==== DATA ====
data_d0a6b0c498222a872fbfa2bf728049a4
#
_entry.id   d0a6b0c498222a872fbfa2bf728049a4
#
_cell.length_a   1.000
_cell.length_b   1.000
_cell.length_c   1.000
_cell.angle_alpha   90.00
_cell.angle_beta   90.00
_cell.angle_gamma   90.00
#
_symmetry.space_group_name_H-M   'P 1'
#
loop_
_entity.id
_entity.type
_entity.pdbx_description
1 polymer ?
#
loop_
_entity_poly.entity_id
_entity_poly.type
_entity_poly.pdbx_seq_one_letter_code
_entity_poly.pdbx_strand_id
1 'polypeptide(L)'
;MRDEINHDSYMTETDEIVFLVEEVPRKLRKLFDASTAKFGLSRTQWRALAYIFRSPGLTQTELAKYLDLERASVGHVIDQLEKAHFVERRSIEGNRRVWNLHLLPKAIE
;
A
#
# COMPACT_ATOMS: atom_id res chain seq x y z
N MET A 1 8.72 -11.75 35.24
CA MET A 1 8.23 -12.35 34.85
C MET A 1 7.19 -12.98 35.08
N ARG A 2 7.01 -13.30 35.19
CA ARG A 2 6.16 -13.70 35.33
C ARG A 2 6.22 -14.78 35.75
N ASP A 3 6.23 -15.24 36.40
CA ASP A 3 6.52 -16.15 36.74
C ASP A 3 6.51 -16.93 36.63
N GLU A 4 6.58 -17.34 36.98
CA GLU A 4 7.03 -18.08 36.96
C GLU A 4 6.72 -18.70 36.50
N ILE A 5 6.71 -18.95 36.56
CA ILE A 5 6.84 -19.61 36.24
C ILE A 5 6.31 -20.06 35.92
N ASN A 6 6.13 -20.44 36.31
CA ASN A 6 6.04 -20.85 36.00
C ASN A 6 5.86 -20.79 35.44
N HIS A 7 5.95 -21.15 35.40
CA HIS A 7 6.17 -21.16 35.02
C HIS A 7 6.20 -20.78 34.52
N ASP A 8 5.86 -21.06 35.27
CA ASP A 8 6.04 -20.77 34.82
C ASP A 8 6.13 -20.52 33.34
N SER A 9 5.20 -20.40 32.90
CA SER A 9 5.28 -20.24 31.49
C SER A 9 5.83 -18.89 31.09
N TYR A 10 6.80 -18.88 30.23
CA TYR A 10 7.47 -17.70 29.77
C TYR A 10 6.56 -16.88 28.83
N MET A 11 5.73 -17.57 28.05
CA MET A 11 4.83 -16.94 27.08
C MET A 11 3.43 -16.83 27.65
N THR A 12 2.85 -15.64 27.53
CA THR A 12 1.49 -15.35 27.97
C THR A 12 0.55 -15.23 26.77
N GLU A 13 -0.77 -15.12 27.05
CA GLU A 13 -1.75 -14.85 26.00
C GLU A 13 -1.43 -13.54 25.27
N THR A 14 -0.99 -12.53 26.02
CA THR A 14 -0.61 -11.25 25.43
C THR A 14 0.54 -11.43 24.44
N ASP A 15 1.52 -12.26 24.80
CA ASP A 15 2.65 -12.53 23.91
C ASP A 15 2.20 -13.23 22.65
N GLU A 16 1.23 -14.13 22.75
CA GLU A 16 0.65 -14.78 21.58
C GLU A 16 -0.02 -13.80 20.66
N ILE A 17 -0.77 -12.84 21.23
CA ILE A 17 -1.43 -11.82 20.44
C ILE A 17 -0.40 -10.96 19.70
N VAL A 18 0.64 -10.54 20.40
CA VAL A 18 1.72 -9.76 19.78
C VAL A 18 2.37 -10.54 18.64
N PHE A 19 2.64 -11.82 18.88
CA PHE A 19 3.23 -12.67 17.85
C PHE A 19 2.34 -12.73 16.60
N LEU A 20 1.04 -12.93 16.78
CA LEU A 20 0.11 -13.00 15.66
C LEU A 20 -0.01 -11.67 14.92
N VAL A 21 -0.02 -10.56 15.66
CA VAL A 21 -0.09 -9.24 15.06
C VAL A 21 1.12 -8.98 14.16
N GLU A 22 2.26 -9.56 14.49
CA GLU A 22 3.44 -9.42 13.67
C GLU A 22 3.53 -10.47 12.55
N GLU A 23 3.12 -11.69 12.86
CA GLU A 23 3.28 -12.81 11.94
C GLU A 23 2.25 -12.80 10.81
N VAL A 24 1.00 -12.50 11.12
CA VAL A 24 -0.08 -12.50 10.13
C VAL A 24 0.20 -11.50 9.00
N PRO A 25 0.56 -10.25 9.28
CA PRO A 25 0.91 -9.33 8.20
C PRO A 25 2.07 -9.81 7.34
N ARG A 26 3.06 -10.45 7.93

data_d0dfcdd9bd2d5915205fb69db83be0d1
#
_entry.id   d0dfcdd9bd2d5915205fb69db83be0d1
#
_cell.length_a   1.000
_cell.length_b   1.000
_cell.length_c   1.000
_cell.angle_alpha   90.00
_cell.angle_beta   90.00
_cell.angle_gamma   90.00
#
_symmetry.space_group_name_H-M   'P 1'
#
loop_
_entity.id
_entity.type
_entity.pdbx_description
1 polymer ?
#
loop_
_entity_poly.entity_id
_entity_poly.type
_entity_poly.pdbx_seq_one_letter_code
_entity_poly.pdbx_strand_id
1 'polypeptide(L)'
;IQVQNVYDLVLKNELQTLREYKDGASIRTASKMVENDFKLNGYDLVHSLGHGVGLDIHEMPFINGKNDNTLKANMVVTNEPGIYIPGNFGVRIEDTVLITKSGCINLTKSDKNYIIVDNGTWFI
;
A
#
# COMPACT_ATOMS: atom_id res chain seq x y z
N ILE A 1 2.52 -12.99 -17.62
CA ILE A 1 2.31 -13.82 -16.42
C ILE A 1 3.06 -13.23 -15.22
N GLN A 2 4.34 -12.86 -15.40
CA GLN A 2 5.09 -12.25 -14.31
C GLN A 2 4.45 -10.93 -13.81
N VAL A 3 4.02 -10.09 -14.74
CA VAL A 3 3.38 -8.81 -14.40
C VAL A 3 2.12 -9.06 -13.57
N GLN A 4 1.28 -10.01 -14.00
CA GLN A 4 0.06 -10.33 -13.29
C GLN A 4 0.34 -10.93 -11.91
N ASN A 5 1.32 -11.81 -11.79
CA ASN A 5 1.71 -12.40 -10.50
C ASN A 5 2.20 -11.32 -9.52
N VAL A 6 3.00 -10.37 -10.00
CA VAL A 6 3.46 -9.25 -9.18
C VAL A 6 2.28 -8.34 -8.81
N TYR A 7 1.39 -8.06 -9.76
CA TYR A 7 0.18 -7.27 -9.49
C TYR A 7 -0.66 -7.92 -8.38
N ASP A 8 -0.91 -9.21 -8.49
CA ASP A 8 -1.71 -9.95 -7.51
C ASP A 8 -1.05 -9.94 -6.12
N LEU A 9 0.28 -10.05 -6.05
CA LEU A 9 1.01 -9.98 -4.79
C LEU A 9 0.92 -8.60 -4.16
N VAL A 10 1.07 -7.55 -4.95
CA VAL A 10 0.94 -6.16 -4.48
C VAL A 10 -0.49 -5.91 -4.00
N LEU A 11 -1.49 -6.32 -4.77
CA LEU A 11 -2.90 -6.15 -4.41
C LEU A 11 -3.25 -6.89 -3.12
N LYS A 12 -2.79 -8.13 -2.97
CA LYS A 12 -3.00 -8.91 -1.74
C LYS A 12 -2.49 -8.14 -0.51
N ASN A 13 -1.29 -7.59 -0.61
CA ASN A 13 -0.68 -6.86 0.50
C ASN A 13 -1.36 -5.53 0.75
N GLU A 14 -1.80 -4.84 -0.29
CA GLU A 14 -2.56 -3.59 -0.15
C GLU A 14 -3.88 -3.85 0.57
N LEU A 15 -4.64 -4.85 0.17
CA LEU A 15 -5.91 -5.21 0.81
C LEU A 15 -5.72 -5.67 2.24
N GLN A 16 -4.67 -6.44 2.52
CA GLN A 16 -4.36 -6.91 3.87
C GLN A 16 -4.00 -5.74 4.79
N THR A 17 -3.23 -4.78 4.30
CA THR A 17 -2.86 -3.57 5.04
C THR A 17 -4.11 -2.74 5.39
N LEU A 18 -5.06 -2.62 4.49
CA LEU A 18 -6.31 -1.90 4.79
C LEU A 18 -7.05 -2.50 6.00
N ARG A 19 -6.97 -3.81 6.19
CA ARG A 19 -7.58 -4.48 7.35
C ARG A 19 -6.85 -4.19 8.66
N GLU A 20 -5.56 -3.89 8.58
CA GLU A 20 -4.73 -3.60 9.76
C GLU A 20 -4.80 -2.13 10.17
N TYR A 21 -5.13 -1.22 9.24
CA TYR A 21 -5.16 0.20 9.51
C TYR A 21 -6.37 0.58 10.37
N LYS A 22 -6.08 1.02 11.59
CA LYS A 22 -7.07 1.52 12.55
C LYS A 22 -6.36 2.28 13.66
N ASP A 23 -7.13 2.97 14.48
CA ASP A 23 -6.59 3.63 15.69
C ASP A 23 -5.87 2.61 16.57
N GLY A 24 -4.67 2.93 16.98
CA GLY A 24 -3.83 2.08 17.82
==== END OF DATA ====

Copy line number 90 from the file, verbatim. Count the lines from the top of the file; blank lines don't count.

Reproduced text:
C LEU A 20 -0.01 -11.67 14.92